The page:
Open Mic Reflection

Black and Gray Microphone

Writing is meant to be read and what better place to read your work then an open mic. Last week, Wideners Creative fiction class hosted a virtual open mic on zoom. One may worry about the awkwardness of staring a screen, wifi acting weird, or nerves from having to read their work to a bunch of alumni, current students, and faculty. No matter the problems one could have on a virtual open mic, it didn’t stop the community of Widener creatives to share their love for the arts as they kept the encouragement alive with the zoom chat and reactions features. Even though quarantine kept us away from being at Widener, the hospitality of our MC Stefan Cozza made us feel like we were back home at our Widener Pride. Below our host Stefan Cozza shares his experience about Wideners open mic event. – Ciana Bowers

Considering I am an English/Creative Writing Major, one might assume I have been to many open mics before, but this is actually not the case. Honestly, the introverted part of myself was surprised when the words “I’ll do it,” came out of my mouth in response to the question “Would anyone like to volunteer as the MC of the event?” Nonetheless, once they were out, they were out, and there was no turning back. Being that we’ve all been in Quarantine together for months now, simply being part of an event was enough to unleash the butterflies in my stomach. This wasn’t a bad thing; it was beneficial more than anything. Now more than ever, we have to create meaning in the small things.

There’s extra anxiety associated with hosting an open mic over screens; a plethora of issues can arise and the whole thing can descend downhill in a matter of seconds. Magically, the event could not have gone better. Perhaps it’s the loneliness, but the support encouragement was palpable from the audience. In a traditional open mic setting, applause is held until the end of a reader’s piece, and comments and questions are left until everyone has had their opportunity to present. In a virtual environment, if the host allows it, the chat is available the whole way through, allowing audience members to hype up the speaker as they are reading. I was pleasantly surprised by just how lively the chat was, and how easily the spectators lent their kind words.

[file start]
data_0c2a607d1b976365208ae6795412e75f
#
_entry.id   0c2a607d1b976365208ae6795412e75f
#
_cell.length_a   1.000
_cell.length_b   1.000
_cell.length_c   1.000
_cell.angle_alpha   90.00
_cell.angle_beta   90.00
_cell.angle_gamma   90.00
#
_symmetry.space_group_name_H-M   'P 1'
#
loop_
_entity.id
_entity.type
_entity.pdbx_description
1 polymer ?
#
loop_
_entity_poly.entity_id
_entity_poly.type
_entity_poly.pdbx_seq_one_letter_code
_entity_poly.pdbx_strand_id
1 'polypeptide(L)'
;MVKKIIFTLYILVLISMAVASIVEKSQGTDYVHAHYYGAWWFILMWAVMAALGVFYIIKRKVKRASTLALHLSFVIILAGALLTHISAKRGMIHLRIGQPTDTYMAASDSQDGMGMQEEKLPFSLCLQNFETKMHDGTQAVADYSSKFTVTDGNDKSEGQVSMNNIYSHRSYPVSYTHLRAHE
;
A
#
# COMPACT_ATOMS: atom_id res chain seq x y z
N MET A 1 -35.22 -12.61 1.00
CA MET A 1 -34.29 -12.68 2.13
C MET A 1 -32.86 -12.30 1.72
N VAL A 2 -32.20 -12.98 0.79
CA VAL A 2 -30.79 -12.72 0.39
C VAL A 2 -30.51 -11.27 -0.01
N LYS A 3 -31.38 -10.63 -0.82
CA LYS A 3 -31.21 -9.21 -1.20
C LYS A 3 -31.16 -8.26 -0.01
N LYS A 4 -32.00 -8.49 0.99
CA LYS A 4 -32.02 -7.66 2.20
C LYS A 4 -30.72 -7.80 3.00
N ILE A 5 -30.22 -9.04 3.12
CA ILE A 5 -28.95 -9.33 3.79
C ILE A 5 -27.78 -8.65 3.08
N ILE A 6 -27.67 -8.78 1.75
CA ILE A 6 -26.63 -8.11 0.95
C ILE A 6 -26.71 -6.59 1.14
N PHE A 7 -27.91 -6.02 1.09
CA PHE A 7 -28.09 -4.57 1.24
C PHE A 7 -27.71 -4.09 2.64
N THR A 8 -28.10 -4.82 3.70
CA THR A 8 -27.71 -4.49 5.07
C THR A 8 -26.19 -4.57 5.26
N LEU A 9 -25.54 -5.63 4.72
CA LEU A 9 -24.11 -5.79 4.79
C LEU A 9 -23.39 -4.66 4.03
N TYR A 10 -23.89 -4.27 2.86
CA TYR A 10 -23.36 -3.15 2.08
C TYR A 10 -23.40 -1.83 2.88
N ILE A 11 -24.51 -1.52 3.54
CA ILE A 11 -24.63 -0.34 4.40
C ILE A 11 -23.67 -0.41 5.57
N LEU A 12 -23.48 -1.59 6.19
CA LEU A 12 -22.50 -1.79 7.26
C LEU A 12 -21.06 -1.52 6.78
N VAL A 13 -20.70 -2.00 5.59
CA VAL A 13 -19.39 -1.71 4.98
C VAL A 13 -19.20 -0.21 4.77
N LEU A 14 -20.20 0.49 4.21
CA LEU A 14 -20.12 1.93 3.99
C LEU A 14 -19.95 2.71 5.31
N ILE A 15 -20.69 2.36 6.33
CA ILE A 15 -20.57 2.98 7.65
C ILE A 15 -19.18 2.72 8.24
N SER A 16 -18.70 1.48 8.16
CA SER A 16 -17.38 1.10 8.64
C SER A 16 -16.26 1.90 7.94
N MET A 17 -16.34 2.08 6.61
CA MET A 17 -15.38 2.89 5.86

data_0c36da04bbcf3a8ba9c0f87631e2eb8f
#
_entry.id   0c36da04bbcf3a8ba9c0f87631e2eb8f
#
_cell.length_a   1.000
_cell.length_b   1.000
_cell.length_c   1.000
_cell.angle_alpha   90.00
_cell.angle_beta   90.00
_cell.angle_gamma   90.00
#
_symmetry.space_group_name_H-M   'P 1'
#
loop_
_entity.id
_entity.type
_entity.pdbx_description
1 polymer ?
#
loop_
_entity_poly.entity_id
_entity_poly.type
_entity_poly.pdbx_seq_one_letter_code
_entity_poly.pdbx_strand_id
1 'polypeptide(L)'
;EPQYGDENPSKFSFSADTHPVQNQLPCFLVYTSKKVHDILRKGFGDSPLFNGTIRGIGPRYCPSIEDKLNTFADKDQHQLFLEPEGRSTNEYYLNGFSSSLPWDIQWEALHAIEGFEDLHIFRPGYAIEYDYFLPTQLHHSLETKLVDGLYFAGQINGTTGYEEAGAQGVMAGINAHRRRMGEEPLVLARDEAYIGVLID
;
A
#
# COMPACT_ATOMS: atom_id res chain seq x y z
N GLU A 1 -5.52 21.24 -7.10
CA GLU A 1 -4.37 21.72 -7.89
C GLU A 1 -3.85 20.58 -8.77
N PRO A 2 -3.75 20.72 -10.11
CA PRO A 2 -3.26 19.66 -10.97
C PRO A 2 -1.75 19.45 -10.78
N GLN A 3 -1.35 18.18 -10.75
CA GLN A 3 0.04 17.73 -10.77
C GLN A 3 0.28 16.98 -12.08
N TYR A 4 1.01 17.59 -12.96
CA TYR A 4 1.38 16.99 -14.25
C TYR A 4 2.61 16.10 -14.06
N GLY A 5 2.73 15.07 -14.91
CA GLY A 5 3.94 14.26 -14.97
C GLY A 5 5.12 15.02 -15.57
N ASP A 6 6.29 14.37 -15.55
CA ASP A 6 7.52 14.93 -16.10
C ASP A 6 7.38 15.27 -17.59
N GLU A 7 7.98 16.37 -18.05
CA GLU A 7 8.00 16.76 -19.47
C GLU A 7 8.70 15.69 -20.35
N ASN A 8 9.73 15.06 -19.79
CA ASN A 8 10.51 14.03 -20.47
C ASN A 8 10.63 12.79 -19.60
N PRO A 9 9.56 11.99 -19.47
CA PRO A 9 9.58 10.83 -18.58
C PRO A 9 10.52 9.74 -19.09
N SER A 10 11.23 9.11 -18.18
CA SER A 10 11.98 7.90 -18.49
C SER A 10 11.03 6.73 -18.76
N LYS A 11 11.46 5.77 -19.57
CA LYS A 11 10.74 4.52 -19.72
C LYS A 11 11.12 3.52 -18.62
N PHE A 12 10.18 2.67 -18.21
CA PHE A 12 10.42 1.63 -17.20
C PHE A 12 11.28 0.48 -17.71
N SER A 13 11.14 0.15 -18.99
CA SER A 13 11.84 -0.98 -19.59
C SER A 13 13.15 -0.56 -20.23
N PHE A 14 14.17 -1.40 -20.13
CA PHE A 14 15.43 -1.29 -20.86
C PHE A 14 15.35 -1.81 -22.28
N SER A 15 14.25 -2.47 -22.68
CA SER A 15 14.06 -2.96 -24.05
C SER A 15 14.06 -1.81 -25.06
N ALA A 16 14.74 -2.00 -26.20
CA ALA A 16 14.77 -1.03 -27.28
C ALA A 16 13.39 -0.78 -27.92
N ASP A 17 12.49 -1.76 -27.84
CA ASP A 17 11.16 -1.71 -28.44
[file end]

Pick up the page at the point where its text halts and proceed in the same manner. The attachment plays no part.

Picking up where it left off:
As the voluntary MC of the event (MC, for those unaware, means Master of Ceremonies), my duties were to introduce upcoming readers and hand the event back over to the host after everyone had presented. While these were simple enough responsibilities, I felt I needed to personally address each reader after they presented. Maybe I was getting too big a head, but I kept imagining I was hosting the Academy Awards and needed to throw in my two cents here and there. I was up to my shoulders in anxiety, but I wasn’t going to let that stop me from trying to make the most out of my job for the night.

Luckily for me, the words slipped out of mouth before I had the chance to overthink what I was going to say. Every single reader took command of the stage and had such an assertive poetic voice; it was wonderful to hear so many people be vulnerable and open with the audience. For those who have never attended an open mic event, this may sound melodramatic, but it really was the case. Poetry and creative writing are very personal crafts, they’re an up-close representation of the author’s psyche, and that in and of itself carries an important emotional component. I did my best to send each reader off with my own praise, trying to highlight what parts I found specifically endearing or effective. Hopefully, no one felt their response was lacking in comparison to anyone else’s.

Apart from being the MC, I was nudged to present a poem of my own. On top of this, I was pinned to perform first, a request which I happily (as well as nervously) accepted. Amazingly, reciting your own poem, while nerve-wracking, is a very cathartic experience. Even though my poem was amongst the shortest of the night, it still felt substantial. As I said, poetry is personal, and that is what makes it such a growing experience. With an open mic event, the audience is there to hear your work; they want to hear what you have to say. Presenting your voice to a respectful and accepting environment is an incredible experience. It not only gives the reader experience on how to act and perform, but it makes them feel that what they are speaking is  valid and important. And at the end of the day, that is all anyone wants to feel.

By Stefan Cozza

Reedsy Blog and Prompts